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Propane prices remain lower and steadier in 2015

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Natural gas liquids

Propane is a natural gas liquid (or NGL). NGLs are hydrocarbons in the same family of molecules as natural gas and crude oil. Other NGLs include ethane, butane, and pentane. Propane and ethane, in particular, are both important feedstocks for chemical plants. But around 5% of all US homes use propane as a heating fuel. So it’s important for investors to monitor propane prices.

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Propane prices and inventories

Propane prices depend on inventory, which in turn depends on the winter’s severity. Last winter, propane prices spiked as inventories in certain regions that desperately needed propane experienced a propane shortage on account of severe cold and a lack of transportation.

Last week, residential propane prices averaged ~$2.36 per gallon—which was ~1 cent per gallon lower than the week prior and ~$1.40 per gallon less than the price in the corresponding period last year.

Propane prices affect propane distributors such as Ferrellgas Partners (FGP), Suburban Propane (SPH), AmeriGas (APU), and NGL Partners (NGL). Most of these companies are components of the Global X MLP ETF (MLPA). SPH, APU, and NGL make up ~6.2% of the ETF.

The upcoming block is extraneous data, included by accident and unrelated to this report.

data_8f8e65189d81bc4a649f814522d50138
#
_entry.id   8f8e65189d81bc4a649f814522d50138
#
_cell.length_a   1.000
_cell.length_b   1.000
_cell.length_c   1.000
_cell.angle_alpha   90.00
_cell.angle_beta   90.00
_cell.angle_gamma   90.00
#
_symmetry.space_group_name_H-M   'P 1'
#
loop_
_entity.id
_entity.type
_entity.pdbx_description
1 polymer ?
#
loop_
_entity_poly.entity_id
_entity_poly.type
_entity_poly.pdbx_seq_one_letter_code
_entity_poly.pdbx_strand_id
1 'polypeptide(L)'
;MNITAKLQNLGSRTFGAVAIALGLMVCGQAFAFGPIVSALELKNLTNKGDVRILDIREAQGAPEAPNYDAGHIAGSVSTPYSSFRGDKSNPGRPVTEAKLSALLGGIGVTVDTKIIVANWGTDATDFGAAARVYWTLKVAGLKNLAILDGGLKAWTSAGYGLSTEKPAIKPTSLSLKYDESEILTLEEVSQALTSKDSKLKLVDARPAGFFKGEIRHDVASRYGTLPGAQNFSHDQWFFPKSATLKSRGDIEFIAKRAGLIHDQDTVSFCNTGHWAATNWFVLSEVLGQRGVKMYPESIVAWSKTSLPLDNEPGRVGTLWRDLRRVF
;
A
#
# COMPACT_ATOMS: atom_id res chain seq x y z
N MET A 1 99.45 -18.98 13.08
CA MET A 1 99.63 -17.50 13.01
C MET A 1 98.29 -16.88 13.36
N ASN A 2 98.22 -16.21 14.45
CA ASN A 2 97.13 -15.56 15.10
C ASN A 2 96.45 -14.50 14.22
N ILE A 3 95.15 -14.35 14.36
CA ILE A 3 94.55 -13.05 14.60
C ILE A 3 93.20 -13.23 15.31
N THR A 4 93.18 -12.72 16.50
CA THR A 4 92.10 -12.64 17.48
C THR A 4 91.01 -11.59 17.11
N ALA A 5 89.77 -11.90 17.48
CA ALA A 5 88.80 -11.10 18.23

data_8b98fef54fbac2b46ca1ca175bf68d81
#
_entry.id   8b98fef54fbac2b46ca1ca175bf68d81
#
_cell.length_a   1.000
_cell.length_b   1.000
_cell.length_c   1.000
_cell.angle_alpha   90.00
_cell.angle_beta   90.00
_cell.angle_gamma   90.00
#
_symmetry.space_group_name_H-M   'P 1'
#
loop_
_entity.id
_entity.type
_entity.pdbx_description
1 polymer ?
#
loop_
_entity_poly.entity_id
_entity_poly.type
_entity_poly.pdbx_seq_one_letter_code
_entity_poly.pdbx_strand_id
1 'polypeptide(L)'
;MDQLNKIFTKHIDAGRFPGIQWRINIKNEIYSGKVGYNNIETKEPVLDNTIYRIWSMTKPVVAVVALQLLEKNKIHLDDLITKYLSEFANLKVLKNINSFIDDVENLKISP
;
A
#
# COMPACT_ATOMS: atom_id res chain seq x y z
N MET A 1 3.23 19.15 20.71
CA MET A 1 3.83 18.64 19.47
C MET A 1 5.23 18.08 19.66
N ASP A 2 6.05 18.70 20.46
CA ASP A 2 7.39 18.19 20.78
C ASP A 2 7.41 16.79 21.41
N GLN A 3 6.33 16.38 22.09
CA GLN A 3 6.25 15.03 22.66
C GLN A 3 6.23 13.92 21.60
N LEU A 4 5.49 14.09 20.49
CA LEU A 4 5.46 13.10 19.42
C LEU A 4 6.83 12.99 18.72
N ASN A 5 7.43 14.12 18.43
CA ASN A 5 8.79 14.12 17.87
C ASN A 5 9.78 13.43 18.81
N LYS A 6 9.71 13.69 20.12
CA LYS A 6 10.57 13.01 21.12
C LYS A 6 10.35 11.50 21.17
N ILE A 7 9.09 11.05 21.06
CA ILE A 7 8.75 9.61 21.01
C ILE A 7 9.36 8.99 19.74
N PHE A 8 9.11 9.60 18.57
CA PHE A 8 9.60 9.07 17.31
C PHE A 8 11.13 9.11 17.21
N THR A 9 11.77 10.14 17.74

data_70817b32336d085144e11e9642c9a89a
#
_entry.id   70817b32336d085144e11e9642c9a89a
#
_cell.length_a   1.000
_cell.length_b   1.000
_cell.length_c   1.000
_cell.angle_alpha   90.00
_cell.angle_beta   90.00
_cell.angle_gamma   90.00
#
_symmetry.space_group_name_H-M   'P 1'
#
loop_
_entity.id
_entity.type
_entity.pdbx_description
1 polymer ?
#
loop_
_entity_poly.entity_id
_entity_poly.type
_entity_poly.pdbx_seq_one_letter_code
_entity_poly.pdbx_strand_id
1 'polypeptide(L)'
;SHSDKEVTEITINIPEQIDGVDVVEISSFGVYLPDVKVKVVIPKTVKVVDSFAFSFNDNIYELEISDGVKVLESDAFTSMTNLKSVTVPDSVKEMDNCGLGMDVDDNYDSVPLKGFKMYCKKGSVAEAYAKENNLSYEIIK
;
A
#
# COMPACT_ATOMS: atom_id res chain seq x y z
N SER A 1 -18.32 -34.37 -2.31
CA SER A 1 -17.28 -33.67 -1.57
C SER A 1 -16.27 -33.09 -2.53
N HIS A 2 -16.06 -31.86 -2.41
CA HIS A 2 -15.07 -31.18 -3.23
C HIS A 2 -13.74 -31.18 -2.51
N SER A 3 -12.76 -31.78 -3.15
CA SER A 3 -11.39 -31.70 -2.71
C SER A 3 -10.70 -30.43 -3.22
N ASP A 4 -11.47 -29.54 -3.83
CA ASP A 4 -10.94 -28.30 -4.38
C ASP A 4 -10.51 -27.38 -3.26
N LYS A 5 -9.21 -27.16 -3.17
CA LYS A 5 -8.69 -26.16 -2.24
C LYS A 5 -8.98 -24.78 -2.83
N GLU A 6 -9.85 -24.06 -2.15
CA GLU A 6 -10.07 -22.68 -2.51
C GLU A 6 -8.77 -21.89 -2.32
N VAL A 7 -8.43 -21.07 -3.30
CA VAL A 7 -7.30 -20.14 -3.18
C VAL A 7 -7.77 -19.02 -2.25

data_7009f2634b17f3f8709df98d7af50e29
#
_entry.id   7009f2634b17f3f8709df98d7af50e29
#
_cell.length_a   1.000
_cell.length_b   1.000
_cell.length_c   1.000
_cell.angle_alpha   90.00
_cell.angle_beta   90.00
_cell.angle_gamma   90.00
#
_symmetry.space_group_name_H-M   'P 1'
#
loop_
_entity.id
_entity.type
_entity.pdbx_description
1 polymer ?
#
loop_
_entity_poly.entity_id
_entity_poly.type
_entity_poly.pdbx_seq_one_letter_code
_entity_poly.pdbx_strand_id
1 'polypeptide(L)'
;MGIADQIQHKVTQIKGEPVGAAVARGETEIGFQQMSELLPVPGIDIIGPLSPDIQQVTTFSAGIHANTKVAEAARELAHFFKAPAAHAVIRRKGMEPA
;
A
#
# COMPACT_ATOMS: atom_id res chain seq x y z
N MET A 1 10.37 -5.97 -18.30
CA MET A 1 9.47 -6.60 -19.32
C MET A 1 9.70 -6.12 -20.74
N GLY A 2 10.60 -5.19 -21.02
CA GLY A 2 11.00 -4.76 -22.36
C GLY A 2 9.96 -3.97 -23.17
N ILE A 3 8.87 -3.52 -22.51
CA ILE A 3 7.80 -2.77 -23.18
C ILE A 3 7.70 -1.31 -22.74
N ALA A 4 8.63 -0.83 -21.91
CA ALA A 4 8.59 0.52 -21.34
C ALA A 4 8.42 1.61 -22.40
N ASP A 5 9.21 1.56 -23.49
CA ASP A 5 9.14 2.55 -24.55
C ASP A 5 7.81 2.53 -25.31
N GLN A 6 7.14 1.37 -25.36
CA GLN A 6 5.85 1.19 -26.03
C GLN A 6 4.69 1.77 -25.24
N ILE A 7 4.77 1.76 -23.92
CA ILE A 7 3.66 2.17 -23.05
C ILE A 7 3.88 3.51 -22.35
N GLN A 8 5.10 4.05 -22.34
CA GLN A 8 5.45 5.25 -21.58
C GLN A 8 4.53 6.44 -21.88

So far this winter, prices are lower and also steadier, closer to ~$2.4 per gallon. This is mainly because of the comfortable inventory position in propane, which the chart below illustrates.

In the week ended January 30, US propane inventories decreased by 2.3 million barrels to 65 million barrels. To date, propane inventories are 37.1 million barrels greater—or ~133% higher—than they were in the corresponding period last year.

Gulf Coast inventories decreased by 0.7 million barrels, and so did East Coast inventories. Rocky Mountain or West Coast inventories and Midwest inventories decreased by 0.2 million barrels and 0.6 million barrels, respectively.

Outlook for propane demand and prices

The US Energy Information Administration (or EIA), in its February “Short-Term Energy Outlook” report, forecasts that households in the Midwest this year will spend 35% less on propane than they did last winter. This is a result of prices being 27% lower than they were last winter. The EIA expects households in the Northeast to spend 23% less, as prices are 17% lower than they were last winter.

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